I have the pleasure and honor of officiating at a wedding later this month. As someone who started his professional life as an ordained Baptist minister, I am still occasionally asked to officiate at weddings or funerals – to marry to bury. The wedding coming up is for a young man whose terrific family I’ve known for many years and his lovely, wonderful bride-to-be.
We’ve met periodically over the past 2-3 months to discuss the details of the ceremony and briefly chat about general topics of importance to couples starting a life together. It’s all coming together well and I look forward to sharing in the happy occasion with this fine couple.
As we have talked in our times together, I’ve been encouraged by the convictions, common sense and overall attitude and maturity each exhibits. They have been dating for several years and are taking this step with eyes wide open. Each is a responsible, hard-working adult with a career of his/her choice. They already know the wisdom of financial responsibility. They complement each other well as is true of so many couples, my wife and I included. Each has his/her strengths.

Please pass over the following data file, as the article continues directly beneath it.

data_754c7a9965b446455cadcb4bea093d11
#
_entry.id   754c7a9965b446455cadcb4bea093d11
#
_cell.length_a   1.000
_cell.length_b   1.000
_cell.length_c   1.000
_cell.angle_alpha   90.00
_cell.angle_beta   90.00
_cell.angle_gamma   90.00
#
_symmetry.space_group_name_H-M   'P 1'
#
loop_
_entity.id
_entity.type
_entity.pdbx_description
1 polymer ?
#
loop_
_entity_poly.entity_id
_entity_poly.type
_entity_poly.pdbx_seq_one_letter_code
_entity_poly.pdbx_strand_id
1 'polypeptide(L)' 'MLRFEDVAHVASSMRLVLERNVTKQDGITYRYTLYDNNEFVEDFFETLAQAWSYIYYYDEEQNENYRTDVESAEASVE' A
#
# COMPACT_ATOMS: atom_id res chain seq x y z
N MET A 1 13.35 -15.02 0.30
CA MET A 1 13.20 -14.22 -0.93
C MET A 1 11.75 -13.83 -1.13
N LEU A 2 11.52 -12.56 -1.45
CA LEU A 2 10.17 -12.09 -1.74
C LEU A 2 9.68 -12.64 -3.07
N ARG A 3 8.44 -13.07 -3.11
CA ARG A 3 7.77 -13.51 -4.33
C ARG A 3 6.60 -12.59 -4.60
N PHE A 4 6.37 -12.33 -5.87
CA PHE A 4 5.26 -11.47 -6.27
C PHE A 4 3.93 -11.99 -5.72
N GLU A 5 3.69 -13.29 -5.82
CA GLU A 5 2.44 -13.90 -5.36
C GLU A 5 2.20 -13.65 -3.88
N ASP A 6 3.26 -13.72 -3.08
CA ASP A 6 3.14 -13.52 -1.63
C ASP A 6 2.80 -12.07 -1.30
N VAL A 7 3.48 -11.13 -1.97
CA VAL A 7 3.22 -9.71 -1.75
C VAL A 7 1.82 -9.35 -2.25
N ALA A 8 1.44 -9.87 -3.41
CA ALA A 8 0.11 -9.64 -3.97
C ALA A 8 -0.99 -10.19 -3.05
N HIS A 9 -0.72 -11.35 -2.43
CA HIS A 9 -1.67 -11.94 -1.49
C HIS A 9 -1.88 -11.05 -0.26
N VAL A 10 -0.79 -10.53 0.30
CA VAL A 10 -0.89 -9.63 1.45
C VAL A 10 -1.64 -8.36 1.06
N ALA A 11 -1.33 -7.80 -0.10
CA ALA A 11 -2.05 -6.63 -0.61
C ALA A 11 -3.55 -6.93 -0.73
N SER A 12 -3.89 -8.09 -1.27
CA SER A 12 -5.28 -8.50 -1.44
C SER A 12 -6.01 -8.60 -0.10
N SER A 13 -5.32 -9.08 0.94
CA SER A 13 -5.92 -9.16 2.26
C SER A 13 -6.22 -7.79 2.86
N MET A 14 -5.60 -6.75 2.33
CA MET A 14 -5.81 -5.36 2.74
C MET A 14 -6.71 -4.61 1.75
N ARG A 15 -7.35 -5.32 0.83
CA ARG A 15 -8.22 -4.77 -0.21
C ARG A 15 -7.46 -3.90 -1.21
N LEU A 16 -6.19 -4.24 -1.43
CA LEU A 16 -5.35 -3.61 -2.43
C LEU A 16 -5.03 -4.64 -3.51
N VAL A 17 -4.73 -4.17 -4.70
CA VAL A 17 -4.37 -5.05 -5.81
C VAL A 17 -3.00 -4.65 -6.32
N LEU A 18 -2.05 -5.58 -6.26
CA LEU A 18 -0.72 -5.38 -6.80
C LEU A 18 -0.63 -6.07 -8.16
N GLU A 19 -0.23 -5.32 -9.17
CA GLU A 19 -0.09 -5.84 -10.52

I am surprised, though, at one thing that comes to mind to call out as admirable – the fact that they are getting married. In decades or generations past, there would have been no question about the progression of a serious relationship. You start dating, you fall in love, you get married, you probably choose to have children. That progression can’t be assumed today – at least not in our culture.
Not all will agree with me, but I think the change away from the traditional progression is for the worse. It is not good to enter a relationship with an easy escape door always cracked open, and I think that is what those who live together or have children together without being married are doing. Yes, I know half of all marriages fail, but there is much to be said for declaring publicly and legally that you have made your choice of a partner forever. I commend all who take that step.
Leap year lesson #161 is It is encouraging when young people marry.